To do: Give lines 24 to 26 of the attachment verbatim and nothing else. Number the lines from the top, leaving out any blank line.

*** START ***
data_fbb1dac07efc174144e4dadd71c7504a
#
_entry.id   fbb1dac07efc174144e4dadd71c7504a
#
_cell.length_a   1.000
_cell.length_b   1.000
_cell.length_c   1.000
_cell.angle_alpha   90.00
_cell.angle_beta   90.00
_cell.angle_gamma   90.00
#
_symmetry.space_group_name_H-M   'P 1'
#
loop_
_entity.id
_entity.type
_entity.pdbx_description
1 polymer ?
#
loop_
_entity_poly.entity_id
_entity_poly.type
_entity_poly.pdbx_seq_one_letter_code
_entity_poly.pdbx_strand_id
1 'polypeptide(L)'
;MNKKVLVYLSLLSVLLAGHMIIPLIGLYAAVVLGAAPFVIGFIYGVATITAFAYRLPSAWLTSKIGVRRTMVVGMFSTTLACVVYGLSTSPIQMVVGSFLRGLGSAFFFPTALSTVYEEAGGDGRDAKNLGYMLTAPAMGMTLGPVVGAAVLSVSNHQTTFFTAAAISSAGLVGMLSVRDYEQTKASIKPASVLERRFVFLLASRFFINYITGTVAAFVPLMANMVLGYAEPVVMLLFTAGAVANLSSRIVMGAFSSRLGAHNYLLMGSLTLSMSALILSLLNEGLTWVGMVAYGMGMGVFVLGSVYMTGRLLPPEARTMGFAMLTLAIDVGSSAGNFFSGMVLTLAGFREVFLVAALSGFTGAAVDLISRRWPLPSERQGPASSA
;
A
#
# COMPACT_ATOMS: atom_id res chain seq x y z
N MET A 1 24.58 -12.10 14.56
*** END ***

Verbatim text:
_entity_poly.pdbx_strand_id
1 'polypeptide(L)'
;MNKKVLVYLSLLSVLLAGHMIIPLIGLYAAVVLGAAPFVIGFIYGVATITAFAYRLPSAWLTSKIGVRRTMVVGMFSTTLACVVYGLSTSPIQMVVGSFLRGLGSAFFFPTALSTVYEEAGGDGRDAKNLGYMLTAPAMGMTLGPVVGAAVLSVSNHQTTFFTAAAISSAGLVGMLSVRDYEQTKASIKPASVLERRFVFLLASRFFINYITGTVAAFVPLMANMVLGYAEPVVMLLFTAGAVANLSSRIVMGAFSSRLGAHNYLLMGSLTLSMSALILSLLNEGLTWVGMVAYGMGMGVFVLGSVYMTGRLLPPEARTMGFAMLTLAIDVGSSAGNFFSGMVLTLAGFREVFLVAALSGFTGAAVDLISRRWPLPSERQGPASSA